So-called ‘Fangcang hospitals’ (方舱医院, square cabin hospitals) are large, temporary makeshift shelter hospitals to isolate and treat Covid-19 patients. Fangcang shelter hospitals were first established in China during the Wuhan outbreak as a countermeasure to stop the spread of the virus.

January 5 2022, a Fangcang or Isolation Point with over 1000 separate isolations rooms is constructed in Baqiao District of Xi’an (Image via Renmin Shijue).

They have since become an important part of China’s management of the pandemic and the country’s Zero-Covid policy as a place to isolate and treat people who have tested positive for Covid-19, both asymptomatic and mild-to-moderate symptomatic cases. In this way, the Fangcang hospitals alleviate the pressure on (designated) hospitals, so that they have more beds for patients with serious or severe symptoms.

On May 5th, Chinese state media reported about an important top leadership meeting regarding China’s Covid-19 situation. In this meeting, the Politburo Standing Committee stressed that China would “unswervingly adhere to the general Zero-Covid policy” and that victory over the virus would come with persistence. At the meeting, chaired by Xi Jinping, the seven-member Politburo Standing Committee also declared that China would fight against any words or acts that “distort, doubt, or deny” the country’s dynamic Zero-Covid policy.

Life inside one of Shanghai’s Fangcang, photo via UDN.com.

Following the meeting, there have been multiple official reports and statements that provide a peek into China’s ‘zero Covid’ future.

On May 13, China’s National Health Commission called on all provinces to build or renovate city-level Fangcang hospitals, and to make sure they are equipped with electricity, ventilation systems, medical appliances, toilets, and washing facilities (Weibo hashtag ##以地级市为单位建设或者改造方舱医院#).

On May 16, the term ‘Permanent Fangcang Hospital’ (Weibo hashtag #永久性方舱医院) became a trending topic on Weibo after Ma Xiaowei (马晓伟), Minister of China’s National Health Commission, introduced the term in Qiushi (求是), the leading official theoretical journal of the Chinese Communist Party.

The term is new and is somewhat contradictory as a concept, since ‘Fangcang hospitals’ are actually defined by their temporary nature.

Ma Xiaowei stressed the need for Chinese bigger cities to be ready for the next stage of China’s Covid control. This also includes the need for some central ‘Fangcang’ makeshift hospitals to become permanent ones.

In order to ‘normalize’ the control and monitoring that comes with living in Zero-Covid society, Chinese provincial capitals and bigger cities (more than ten million inhabitants) should do more to improve Covid testing capacities and procedures. Ma proposes that there should be nucleic acid sample collection points across the city within a 15-minute walking distance radius, and testing frequency should be increased to maximize efficient control and prevention.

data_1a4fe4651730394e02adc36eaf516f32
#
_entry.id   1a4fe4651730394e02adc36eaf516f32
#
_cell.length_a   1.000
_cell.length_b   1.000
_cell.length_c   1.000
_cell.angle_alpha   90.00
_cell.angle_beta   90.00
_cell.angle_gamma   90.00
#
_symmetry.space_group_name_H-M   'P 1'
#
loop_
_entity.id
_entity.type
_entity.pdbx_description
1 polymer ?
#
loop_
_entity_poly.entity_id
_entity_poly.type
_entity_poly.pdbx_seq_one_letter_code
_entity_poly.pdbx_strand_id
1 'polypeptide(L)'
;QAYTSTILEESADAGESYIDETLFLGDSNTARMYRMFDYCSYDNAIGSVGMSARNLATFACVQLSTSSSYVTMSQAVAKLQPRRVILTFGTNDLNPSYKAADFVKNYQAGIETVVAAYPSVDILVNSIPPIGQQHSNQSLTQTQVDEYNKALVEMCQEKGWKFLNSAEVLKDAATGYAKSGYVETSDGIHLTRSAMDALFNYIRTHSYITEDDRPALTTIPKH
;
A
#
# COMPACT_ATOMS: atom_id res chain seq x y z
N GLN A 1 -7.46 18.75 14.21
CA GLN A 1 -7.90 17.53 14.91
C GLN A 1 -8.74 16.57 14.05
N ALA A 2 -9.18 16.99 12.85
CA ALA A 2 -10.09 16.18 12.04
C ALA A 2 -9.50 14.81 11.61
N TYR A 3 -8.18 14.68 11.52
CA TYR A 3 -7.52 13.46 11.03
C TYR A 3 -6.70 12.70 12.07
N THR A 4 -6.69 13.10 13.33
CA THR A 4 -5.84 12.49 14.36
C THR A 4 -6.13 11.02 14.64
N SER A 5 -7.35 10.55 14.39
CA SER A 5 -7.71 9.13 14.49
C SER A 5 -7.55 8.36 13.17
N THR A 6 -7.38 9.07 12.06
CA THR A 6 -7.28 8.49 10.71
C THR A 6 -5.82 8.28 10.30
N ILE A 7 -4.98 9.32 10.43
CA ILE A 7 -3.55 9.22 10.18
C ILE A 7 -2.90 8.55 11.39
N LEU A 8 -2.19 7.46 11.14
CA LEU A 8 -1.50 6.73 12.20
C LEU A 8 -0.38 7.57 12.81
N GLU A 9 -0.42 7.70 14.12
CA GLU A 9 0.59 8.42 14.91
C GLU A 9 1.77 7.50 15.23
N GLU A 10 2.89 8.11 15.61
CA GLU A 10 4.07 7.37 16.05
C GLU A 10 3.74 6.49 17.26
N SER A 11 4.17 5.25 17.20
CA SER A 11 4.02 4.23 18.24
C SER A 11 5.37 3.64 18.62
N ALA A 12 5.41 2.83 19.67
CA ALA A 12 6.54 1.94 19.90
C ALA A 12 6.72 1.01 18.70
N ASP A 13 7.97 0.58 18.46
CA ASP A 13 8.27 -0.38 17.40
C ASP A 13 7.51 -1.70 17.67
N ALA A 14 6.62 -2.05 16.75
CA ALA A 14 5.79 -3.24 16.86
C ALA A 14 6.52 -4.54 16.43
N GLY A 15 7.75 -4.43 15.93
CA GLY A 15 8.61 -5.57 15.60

Cities should be prepared to take in patients for isolation and/or treatment at designated hospitals, centralized isolation sites, and the permanent Fangcang hospitals. The recent Covid outbreak in Shanghai showed that local authorities were unprepared to deal with the outbreak, and sites that were used as Fangcang hospitals often lacked proper facilities, leading to chaotic scenes.

A Fangcang Isolation Center in Quanzhou, March 2022, via People’s Daily.

The hashtag “Permanent Fangcang Hospitals” received over 140 million views on Weibo on Monday.

One of the Weibo threads by state media reporting on the Permanent Fangcang hospitals and the publication by Ma Xiaowei received nearly 2000 comments, yet the comment section only displayed three comments praising the newly announced measures, leaving out the other 1987 comments.

Elsewhere on Weibo, people shared their views on the Permanent Fangcang Hospitals, and most were not very positive – most commenters shared their worries about China’s Covid situation about the stringent measures being a never-ending story.

“We’re normalizing nucleic acid test, we’re introducing permanent fangcang hospitals, [but] why isn’t the third Covid vaccination coming through?” one person wondered.

“If there was still a little bit of passion inside me, it was just killed by reading these words ‘Permanent Fangcang Hospital,'” another commenter writes, with one Weibo user adding: “I feel desperate hearing the words ‘Permanent Fangcang Hospital.'”

“Building permanent Fangcang? Why? Why don’t you use the resources you’re now spending on normalizing testing to create more hospital beds, more medical staff and more medications?”

Another commenter wrote: “China itself is one giant permanent Fangcang hospital.”

“The forever Fangcang are being built,” one Weibo user from Guangdong writes: “This will never end. We’ll be locked up like birds in a cage for our entire life.”

For more articles on the Covid-19 topics on Chinese social media, check here.